With opera being one of the most exhilarating forms of escapism the human race has yet devised, you might suppose it would offer respite from the grubby chicanery of contemporary politics, but since John Adams’s Nixon in China debuted, in 1987, such quaint assumptions no longer apply. While the Nixon gang—led by that perennial provocateur Peter Sellars, with Alice Goodman on board as librettist—went boldly where no one had gone before, these days traffic on the highway of so-called CNN opera is heavy. Just this month, fans have three specimens of the genre to choose from.

In Houston, Opera in the Heights presents the world premiere of Evan Mack and Joshua McGuire’s Yeltsin in Texas, inspired by Boris Yeltsin’s unscheduled visit to a supermarket in that city in 1989. A rising star in Russia with the Soviet presidency in his near future, Yeltsin took a look around and simply could not believe his eyes. At home, he declared, not even Gorbachev enjoyed this kind of selection. If Russian consumers, who spent their lives queuing up to buy basics, got wind of this, he added, there would be a revolution. (Oh no! Not again!) Following previews earlier this month in Fort Worth, the opera opens in Houston on February 22.

These days traffic on the highway of so-called CNN opera is heavy.

In Athens, the Greek National Opera hosts Sirene Operntheater of Austria’s prize-winning production of Chodorkowski, by Periklis Liakakis and Kristine Tornquist (February 27–29). Once the richest of all the Russian oligarchs, the eponymous Mikhail Khodorkovsky today squeaks by on a few miserable hundred million in London. The opera traces his fall at the hands of a mighty nemesis, none other than Vladimir Putin. The Economist has dubbed our expat, ex-con hero “the Kremlin’s leading critic-in-exile,” possibly not a distinction to drive sales at the box office. (In select markets, Putin’s name in the title might help.)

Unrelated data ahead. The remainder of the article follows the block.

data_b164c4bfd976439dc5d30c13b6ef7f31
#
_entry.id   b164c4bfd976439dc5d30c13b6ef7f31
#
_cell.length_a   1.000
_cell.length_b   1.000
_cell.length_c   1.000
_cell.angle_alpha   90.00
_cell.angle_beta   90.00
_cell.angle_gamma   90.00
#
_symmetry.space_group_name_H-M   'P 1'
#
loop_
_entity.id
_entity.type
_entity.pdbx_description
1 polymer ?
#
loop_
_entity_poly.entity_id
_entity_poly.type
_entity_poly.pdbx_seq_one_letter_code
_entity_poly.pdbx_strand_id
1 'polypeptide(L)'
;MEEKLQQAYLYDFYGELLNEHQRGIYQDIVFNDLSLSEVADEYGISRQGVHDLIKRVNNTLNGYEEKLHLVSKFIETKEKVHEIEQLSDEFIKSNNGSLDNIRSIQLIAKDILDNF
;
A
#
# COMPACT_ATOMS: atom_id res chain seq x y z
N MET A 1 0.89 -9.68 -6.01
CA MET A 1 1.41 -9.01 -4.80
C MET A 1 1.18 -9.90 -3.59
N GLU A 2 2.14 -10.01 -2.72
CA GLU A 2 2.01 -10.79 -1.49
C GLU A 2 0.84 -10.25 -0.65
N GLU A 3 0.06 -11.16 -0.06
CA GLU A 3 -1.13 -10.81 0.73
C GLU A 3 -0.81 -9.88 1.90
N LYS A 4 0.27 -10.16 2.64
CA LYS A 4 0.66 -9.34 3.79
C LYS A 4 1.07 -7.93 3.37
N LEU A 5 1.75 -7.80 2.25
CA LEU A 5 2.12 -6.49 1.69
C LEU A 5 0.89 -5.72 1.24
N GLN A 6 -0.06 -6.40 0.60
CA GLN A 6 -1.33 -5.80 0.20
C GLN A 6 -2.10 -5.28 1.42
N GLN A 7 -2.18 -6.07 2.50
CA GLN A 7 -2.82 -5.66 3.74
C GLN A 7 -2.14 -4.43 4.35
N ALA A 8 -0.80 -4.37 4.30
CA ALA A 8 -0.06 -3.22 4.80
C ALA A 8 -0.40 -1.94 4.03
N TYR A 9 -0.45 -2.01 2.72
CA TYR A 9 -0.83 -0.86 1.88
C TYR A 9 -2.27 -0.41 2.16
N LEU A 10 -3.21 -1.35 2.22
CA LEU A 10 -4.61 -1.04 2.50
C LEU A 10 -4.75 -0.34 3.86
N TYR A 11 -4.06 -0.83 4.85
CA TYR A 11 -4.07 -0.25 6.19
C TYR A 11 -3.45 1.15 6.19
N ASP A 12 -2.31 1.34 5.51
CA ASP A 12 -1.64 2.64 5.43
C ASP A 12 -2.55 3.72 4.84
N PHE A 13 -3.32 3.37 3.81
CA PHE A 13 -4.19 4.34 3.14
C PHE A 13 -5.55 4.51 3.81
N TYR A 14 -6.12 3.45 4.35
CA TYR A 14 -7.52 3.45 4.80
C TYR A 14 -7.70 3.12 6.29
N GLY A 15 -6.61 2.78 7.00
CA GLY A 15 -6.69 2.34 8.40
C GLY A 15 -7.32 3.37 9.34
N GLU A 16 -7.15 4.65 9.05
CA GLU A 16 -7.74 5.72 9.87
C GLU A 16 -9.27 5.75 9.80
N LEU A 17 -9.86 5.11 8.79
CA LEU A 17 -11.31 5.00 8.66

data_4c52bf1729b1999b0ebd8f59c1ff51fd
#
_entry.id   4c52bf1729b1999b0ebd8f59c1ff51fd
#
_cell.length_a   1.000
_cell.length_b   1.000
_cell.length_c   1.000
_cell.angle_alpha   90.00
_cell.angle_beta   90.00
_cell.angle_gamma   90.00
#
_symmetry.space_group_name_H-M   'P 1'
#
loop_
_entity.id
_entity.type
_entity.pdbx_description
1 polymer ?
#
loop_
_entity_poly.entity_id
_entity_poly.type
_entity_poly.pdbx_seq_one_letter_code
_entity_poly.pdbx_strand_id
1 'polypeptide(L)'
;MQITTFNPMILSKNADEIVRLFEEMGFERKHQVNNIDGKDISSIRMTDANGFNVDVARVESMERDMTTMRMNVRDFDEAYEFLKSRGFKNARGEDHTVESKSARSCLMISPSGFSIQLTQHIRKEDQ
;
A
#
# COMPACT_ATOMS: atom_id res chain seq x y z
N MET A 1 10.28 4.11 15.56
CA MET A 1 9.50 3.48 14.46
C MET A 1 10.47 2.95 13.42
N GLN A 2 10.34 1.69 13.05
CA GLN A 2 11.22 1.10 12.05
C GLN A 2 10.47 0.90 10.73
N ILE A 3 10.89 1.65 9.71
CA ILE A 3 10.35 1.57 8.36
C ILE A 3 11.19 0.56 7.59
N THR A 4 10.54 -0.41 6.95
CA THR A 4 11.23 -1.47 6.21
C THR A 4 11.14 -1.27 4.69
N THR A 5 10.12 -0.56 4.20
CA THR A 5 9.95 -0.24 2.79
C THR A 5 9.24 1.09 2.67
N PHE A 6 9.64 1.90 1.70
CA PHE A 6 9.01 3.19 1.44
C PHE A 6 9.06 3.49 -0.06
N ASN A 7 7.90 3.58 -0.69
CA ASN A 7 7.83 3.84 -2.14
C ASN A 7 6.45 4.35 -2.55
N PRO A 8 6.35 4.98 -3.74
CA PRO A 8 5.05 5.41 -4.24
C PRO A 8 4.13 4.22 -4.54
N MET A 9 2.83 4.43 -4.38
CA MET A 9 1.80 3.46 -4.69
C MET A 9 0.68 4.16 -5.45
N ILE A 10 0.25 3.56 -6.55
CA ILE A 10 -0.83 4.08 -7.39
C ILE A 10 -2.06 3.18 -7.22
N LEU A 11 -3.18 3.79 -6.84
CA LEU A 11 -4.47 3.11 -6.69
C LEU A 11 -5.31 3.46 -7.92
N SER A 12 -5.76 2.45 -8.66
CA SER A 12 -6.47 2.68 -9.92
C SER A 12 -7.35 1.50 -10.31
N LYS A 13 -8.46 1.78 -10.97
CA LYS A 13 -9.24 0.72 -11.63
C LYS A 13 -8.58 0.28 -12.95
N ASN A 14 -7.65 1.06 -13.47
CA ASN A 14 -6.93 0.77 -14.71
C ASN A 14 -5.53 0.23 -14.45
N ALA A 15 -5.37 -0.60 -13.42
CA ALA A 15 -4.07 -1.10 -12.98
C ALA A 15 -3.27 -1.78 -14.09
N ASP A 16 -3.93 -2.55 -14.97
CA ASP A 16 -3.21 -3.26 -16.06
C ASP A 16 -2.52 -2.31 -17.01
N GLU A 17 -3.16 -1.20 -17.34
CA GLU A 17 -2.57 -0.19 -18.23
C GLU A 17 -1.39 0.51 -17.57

As for the now canonical Nixon in China, Scottish Opera’s new co-production (with the Royal Danish Theatre and Madrid’s Teatro Real) promises to send Glasgow and Edinburgh fans out into the night whistling Adams crowd-pleasers such as “News has a kind of mystery,” “We no longer need Confucius,” and “I am the wife of Mao Tse-tung.” Nixon in China is in Glasgow February 18–22 and in Edinburgh February 27–29. —Matthew Gurewitsch